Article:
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The Kennett, the Og and the Ridgeway

February 27, 2012

Having landed from Singapore early in the morning and suffered the longest four minutes in rugby history I was in need of some exercise this morning. Another section of the Thames walk awaits the availability of my companions, so I have two long distance paths lined up for those weekends when I am on my own. The South Downs Way, to coincide with seeing daughter at the University of Sussex and now The Ridgeway, cause its close. Very close in fact I started and finished today from my house. I had work to do so I was up early anyway given an eight hour time difference to Singapore, so I set off at 0600. My plan was to walk the lanes from Lockeridge to the starting point of The Ridgeway to arrive at sunup, then complete the nine mile first section, catching a bus back from Ogborne St John to Marlborough and then either taking a taxi or walking back home depending how the mood took me. Well that was the plan …..

Rosy fingered dawn was painting pictures on the Curaçao dark sky with the com trails of incoming transatlantic flights and the first snow drops were creating flashes of white in the hedgerows. I walked through the cemetery of Overton Church and then passed what was, the best part of twenty years ago the nearest thing we had to a village shop. Its now a private house. On the gentle climb out of Lockeridge passing the cricket ground I noted how what, had been artisan houses were now been demolished and replaced with near mansions beyond the purchasing capacity of any local worker. The Kennet Valley is a less mixed community then when I moved in when my eldest was five.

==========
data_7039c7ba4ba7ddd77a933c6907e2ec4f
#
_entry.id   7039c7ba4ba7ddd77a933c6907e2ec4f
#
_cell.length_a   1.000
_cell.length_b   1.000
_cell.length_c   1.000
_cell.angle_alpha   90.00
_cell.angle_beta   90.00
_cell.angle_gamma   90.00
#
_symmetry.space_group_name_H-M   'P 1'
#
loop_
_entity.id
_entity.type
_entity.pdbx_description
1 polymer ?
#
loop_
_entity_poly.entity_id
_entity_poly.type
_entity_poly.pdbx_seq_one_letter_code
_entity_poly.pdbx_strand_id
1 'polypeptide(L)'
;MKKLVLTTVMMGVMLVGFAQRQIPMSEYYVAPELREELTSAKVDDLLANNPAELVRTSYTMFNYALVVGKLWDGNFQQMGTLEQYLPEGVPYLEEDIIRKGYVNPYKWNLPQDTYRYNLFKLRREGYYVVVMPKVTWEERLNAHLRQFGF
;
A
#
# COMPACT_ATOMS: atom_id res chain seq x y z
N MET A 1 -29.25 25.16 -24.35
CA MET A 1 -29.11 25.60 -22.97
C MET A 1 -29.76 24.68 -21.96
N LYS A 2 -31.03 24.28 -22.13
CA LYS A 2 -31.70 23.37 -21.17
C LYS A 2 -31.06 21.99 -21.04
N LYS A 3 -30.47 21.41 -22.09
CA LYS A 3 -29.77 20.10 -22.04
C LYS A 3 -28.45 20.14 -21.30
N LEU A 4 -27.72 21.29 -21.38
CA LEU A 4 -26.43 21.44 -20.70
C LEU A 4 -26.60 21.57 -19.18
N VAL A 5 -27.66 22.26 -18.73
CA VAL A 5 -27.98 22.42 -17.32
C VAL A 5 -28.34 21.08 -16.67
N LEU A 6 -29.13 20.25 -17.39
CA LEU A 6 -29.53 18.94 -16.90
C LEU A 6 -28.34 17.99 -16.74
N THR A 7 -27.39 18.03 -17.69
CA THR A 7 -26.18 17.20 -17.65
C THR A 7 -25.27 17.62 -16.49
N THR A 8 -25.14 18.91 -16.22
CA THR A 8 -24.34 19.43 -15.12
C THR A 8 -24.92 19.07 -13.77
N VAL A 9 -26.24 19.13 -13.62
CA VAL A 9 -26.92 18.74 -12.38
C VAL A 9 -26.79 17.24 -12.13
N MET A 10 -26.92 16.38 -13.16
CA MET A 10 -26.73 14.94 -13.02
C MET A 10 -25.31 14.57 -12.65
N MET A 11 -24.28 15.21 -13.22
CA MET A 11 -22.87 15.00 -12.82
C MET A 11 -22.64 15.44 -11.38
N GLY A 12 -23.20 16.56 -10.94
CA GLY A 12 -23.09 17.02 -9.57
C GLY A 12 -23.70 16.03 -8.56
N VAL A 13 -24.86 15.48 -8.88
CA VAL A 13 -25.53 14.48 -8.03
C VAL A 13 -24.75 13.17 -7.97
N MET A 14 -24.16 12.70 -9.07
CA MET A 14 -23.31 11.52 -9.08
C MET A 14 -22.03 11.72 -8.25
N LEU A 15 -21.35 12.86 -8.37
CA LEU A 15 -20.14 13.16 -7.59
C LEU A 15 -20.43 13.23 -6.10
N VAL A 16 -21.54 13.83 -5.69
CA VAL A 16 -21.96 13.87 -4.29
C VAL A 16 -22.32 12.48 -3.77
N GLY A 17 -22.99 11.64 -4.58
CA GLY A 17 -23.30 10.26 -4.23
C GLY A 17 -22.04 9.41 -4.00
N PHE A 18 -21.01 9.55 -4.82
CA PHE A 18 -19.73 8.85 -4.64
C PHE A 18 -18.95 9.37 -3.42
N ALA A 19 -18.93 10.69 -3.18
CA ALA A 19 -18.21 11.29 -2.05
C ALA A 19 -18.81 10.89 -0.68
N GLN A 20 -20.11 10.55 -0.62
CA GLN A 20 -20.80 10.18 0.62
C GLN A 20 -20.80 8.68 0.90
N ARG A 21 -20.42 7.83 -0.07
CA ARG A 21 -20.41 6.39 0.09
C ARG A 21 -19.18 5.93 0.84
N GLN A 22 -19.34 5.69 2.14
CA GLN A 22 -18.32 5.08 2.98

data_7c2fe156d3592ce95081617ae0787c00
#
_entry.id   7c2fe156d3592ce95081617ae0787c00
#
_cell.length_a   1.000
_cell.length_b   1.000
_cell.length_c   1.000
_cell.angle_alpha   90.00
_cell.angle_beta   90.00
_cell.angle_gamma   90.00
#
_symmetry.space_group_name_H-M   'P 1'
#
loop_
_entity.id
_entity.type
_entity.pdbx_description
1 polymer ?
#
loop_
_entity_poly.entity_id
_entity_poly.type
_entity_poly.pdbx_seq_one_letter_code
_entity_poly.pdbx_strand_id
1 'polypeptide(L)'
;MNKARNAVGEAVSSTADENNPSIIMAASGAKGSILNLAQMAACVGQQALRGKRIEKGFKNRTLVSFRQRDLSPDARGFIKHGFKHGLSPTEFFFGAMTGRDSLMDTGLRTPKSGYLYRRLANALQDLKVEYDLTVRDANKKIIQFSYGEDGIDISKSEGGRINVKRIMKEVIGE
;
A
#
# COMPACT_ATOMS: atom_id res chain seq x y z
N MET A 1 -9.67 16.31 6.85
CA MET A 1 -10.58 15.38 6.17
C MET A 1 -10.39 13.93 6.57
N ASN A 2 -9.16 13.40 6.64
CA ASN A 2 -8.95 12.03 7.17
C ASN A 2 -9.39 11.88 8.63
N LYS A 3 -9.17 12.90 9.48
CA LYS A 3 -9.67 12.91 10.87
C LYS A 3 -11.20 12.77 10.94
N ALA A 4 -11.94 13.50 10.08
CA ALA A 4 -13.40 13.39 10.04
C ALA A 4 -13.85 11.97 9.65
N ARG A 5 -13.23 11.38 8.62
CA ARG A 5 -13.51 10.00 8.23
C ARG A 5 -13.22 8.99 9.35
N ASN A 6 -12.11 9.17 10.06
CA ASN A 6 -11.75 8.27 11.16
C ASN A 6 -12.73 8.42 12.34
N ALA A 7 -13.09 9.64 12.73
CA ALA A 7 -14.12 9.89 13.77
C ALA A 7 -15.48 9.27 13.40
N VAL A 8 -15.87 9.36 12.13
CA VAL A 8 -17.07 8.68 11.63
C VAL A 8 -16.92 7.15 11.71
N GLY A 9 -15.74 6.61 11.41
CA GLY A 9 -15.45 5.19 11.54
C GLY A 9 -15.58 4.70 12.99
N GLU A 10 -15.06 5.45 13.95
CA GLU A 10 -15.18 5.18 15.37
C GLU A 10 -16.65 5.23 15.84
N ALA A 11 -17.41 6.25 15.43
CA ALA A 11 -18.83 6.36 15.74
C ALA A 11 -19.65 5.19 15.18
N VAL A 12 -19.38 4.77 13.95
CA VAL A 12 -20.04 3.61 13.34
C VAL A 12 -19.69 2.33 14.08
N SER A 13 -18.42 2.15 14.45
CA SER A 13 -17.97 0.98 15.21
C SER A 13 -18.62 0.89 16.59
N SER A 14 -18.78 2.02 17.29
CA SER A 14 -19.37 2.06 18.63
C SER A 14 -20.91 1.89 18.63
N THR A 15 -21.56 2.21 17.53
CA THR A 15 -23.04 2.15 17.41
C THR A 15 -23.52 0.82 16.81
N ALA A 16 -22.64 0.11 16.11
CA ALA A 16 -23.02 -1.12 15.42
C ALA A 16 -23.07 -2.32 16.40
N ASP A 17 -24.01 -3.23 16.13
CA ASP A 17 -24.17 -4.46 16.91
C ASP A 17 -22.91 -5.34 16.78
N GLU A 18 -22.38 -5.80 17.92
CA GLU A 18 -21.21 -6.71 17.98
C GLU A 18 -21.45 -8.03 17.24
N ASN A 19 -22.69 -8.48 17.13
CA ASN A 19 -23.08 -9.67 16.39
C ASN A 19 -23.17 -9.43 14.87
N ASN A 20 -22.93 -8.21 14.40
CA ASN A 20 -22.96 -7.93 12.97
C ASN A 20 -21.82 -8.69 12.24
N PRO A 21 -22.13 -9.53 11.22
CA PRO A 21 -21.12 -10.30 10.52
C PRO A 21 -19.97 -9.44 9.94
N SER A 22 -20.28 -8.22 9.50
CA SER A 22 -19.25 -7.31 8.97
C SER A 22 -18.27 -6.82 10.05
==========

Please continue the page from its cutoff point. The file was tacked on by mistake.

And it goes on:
East Kennet marked my departure from the Kennet Valley to the Ridgeway, its a small parish but was once a gift to Anne of Cleves by Henry VIII and then transferred to Catherine Howard. East Kennett Manor is where the hunt meets and marked my turning point. As I crested the hill to the old temple (now just markers in the field), which terminates the processional line to the more imposing Avebury stone circle, the sun rose above the horizon and suddenly the ground was transformed, frost brushed fields were thrown into sharp contrast with long shadows and the line of the ancient ridgeway was picked out by the light as I crossed the A4 and set off on the main section of the walk.

Its better here at dawn than at dusk, with the night coming on there is always this sense of other presences as one passes the burial mounds catching glimpses of Avebury to the left. The shadows picked out the neolithic field systems and I passed over the old coach road from Bath to London making good pace. The track is rutted by the all too frequent passage of four by fours and trail bikes. These monstrosities are destroying the ancient pathway and while we have won a particle winter ban it is not enough. I have more tolerance of mountain bikes, this has been one of my favourite trails, but they need to show courtesy. I have had enough of hearing cycle bells demanding I break the rhythm of my walk to give them priority. I am happy to share a track, but only on equal terms and not with those whose pleasure involves ruining the tracks and the peace. This early in the morning I had it to myself, sharing it only with the sky larks.